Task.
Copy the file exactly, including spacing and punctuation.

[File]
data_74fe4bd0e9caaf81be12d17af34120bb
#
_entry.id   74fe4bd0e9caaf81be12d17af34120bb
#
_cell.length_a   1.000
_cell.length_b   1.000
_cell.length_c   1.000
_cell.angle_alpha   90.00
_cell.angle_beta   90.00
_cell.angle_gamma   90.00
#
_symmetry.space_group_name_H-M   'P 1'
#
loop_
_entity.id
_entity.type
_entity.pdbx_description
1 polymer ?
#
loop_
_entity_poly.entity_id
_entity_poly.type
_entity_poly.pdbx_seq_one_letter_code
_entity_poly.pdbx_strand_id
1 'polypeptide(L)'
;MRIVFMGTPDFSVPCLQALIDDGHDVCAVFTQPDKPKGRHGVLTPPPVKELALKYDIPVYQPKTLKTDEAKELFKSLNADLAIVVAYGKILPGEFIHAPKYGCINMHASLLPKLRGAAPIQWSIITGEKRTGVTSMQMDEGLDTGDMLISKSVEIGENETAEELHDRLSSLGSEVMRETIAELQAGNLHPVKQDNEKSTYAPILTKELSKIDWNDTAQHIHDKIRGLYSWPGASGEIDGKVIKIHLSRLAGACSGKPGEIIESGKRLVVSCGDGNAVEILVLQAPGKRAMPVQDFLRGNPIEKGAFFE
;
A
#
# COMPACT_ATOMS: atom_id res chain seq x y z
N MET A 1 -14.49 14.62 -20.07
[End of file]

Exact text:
data_74fe4bd0e9caaf81be12d17af34120bb
#
_entry.id   74fe4bd0e9caaf81be12d17af34120bb
#
_cell.length_a   1.000
_cell.length_b   1.000
_cell.length_c   1.000
_cell.angle_alpha   90.00
_cell.angle_beta   90.00
_cell.angle_gamma   90.00
#
_symmetry.space_group_name_H-M   'P 1'
#
loop_
_entity.id
_entity.type
_entity.pdbx_description
1 polymer ?
#
loop_
_entity_poly.entity_id
_entity_poly.type
_entity_poly.pdbx_seq_one_letter_code
_entity_poly.pdbx_strand_id
1 'polypeptide(L)'
;MRIVFMGTPDFSVPCLQALIDDGHDVCAVFTQPDKPKGRHGVLTPPPVKELALKYDIPVYQPKTLKTDEAKELFKSLNADLAIVVAYGKILPGEFIHAPKYGCINMHASLLPKLRGAAPIQWSIITGEKRTGVTSMQMDEGLDTGDMLISKSVEIGENETAEELHDRLSSLGSEVMRETIAELQAGNLHPVKQDNEKSTYAPILTKELSKIDWNDTAQHIHDKIRGLYSWPGASGEIDGKVIKIHLSRLAGACSGKPGEIIESGKRLVVSCGDGNAVEILVLQAPGKRAMPVQDFLRGNPIEKGAFFE
;
A
#
# COMPACT_ATOMS: atom_id res chain seq x y z
N MET A 1 -14.49 14.62 -20.07